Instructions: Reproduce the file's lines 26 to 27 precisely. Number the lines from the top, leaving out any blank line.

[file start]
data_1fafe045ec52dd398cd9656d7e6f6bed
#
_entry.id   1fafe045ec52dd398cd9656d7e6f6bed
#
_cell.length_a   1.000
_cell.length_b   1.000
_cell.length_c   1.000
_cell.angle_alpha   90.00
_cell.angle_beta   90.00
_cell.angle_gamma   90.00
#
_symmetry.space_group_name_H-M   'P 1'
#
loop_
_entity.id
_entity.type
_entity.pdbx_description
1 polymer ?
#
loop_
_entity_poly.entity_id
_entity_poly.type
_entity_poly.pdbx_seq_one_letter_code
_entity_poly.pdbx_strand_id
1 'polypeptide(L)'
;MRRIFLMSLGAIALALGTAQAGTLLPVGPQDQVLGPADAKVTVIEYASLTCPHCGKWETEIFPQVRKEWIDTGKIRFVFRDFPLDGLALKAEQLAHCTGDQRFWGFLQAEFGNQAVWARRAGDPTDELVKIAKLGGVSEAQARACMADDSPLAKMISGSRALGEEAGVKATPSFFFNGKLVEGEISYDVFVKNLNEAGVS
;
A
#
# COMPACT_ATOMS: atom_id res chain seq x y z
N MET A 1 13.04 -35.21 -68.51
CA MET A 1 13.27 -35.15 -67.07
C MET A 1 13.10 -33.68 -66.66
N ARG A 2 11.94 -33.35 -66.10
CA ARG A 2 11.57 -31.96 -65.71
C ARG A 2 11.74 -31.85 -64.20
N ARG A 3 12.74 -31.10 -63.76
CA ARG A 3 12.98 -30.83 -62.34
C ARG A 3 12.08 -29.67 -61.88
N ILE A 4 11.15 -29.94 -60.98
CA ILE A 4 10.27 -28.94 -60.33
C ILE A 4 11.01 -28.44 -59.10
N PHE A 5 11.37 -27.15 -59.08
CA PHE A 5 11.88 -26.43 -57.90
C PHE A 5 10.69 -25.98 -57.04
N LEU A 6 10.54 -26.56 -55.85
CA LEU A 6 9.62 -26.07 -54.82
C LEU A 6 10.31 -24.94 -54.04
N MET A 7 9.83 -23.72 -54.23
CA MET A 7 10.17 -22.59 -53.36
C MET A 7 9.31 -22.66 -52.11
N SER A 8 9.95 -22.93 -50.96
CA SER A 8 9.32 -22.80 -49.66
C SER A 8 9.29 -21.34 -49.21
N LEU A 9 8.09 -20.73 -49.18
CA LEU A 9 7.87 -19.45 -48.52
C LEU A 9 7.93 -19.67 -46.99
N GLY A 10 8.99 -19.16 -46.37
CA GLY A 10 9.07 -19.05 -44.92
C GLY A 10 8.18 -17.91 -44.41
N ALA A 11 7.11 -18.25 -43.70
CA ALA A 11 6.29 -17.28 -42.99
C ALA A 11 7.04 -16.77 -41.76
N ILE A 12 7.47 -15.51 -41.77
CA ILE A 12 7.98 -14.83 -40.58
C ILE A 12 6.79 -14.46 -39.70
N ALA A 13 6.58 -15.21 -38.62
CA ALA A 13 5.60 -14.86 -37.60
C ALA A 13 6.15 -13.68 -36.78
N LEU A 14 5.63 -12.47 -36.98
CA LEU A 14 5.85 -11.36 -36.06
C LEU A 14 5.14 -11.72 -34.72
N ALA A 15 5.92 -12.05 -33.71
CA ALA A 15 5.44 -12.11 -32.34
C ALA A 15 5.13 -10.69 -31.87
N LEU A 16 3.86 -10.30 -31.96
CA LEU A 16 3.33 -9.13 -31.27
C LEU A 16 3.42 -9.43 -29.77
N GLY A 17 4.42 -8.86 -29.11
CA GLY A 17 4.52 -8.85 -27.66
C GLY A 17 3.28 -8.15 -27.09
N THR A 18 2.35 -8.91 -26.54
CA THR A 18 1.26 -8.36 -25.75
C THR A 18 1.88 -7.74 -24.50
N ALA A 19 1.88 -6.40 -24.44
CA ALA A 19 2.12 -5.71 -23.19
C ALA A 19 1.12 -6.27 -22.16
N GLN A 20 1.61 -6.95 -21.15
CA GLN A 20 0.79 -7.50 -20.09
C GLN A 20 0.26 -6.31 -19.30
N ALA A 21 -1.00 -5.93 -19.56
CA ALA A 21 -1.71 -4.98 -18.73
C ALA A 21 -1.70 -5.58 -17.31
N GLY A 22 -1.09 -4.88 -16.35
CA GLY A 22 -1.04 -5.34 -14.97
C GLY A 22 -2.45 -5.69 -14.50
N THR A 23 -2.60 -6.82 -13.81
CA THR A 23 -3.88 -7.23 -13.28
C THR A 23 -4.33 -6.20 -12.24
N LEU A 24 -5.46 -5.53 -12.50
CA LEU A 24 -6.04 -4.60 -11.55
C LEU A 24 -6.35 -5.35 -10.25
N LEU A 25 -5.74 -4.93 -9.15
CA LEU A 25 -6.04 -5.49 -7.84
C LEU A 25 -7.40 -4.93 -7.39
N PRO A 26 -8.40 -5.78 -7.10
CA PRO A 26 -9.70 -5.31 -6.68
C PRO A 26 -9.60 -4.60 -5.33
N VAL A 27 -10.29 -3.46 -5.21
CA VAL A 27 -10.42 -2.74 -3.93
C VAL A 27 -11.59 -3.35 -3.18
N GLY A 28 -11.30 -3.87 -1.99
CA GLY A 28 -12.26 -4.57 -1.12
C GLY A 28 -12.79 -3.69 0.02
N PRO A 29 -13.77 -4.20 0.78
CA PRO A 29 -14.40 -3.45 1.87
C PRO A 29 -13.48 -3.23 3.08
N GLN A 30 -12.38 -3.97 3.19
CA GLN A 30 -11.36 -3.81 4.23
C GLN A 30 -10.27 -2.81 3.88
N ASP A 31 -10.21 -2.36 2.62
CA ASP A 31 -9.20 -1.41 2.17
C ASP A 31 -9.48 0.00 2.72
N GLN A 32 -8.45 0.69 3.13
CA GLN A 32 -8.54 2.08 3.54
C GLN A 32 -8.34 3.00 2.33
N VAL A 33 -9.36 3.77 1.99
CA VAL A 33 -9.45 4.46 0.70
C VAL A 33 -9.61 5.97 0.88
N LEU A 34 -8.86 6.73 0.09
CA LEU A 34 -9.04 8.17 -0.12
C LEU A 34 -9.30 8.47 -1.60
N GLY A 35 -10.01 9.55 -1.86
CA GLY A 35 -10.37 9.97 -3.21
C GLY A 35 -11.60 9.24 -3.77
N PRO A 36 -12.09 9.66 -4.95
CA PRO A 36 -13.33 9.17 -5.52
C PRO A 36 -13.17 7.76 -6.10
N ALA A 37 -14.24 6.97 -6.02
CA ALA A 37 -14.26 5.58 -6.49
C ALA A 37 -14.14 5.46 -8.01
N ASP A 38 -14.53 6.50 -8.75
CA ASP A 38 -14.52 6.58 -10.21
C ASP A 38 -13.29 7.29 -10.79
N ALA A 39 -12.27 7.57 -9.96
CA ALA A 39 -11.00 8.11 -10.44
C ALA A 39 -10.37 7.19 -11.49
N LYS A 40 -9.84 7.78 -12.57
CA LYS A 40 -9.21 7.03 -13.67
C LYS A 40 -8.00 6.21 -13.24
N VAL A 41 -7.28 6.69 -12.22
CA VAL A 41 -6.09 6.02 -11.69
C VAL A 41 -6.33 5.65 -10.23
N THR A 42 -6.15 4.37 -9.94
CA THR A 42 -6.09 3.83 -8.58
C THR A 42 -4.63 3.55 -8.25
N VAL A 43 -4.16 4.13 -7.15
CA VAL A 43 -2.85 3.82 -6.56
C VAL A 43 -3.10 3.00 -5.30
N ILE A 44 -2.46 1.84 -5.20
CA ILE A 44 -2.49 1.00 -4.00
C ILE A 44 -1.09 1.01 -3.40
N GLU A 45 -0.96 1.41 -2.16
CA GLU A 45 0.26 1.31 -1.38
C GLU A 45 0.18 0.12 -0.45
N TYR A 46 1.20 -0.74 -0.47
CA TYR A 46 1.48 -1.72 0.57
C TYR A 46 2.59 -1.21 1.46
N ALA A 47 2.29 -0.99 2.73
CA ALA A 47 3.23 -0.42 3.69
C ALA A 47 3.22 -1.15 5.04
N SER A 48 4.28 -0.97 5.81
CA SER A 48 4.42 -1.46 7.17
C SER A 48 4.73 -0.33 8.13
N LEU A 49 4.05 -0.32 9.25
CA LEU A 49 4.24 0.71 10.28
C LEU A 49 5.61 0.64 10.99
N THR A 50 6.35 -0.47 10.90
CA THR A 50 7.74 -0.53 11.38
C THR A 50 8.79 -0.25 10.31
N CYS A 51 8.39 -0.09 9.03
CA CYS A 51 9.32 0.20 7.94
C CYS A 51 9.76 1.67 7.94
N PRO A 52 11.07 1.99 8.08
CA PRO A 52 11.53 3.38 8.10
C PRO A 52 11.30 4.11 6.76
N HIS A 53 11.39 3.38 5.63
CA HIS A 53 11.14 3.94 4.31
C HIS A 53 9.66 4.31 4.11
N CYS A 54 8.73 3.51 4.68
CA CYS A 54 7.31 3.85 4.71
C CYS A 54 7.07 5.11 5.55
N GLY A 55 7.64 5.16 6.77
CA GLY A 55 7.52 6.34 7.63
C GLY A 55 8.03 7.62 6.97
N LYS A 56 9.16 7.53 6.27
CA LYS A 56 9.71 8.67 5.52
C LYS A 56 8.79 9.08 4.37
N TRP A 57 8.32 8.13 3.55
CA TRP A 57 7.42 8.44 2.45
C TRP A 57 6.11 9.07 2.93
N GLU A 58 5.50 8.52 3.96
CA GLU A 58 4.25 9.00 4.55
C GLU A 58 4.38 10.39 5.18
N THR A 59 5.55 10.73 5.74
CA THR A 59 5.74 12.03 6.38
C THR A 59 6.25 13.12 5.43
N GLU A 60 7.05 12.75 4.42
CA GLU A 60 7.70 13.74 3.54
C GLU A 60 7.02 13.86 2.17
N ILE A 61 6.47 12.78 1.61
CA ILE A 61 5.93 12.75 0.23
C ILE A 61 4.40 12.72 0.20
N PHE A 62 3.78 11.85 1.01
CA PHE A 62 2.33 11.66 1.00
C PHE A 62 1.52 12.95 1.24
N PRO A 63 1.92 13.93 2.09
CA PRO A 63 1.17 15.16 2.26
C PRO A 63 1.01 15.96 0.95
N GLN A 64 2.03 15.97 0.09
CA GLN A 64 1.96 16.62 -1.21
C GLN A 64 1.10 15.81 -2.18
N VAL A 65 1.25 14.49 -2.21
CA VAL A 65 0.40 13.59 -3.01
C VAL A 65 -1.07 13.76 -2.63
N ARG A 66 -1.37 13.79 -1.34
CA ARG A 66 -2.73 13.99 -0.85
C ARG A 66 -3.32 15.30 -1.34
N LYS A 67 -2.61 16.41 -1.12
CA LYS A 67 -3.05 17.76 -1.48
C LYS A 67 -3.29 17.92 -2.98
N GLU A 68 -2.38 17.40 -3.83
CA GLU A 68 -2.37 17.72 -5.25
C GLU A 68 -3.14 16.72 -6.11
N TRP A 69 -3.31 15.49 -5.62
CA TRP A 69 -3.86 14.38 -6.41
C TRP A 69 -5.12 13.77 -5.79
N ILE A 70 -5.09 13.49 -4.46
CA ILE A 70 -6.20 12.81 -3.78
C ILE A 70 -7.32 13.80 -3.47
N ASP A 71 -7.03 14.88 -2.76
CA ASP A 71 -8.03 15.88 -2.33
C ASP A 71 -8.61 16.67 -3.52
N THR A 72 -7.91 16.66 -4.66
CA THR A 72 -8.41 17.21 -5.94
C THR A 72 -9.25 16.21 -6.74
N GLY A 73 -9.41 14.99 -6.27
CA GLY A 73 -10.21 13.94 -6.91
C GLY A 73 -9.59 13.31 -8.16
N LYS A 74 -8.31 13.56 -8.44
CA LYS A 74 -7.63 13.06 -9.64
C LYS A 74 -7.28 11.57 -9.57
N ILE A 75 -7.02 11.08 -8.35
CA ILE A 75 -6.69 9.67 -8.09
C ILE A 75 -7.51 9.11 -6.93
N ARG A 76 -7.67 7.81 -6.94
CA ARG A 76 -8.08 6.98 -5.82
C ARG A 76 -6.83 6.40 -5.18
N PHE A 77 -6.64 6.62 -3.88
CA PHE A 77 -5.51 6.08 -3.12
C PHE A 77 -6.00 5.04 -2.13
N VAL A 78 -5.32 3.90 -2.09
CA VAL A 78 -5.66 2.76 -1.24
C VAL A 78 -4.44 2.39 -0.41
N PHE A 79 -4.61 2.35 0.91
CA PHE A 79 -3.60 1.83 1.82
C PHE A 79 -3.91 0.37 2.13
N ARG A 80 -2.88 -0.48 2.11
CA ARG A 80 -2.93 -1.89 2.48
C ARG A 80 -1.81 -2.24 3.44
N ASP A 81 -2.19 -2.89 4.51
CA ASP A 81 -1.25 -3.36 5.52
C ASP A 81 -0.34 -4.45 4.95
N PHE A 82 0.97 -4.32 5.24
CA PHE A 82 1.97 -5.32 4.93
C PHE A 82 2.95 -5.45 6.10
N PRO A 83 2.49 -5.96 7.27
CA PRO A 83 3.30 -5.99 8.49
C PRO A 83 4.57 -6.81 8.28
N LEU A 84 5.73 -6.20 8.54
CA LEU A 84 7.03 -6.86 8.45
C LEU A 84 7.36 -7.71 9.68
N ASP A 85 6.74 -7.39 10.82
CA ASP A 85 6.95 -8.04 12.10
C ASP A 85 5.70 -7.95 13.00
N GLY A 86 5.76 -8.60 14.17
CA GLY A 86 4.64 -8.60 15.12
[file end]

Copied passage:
;MRRIFLMSLGAIALALGTAQAGTLLPVGPQDQVLGPADAKVTVIEYASLTCPHCGKWETEIFPQVRKEWIDTGKIRFVFRDFPLDGLALKAEQLAHCTGDQRFWGFLQAEFGNQAVWARRAGDPTDELVKIAKLGGVSEAQARACMADDSPLAKMISGSRALGEEAGVKATPSFFFNGKLVEGEISYDVFVKNLNEAGVS
;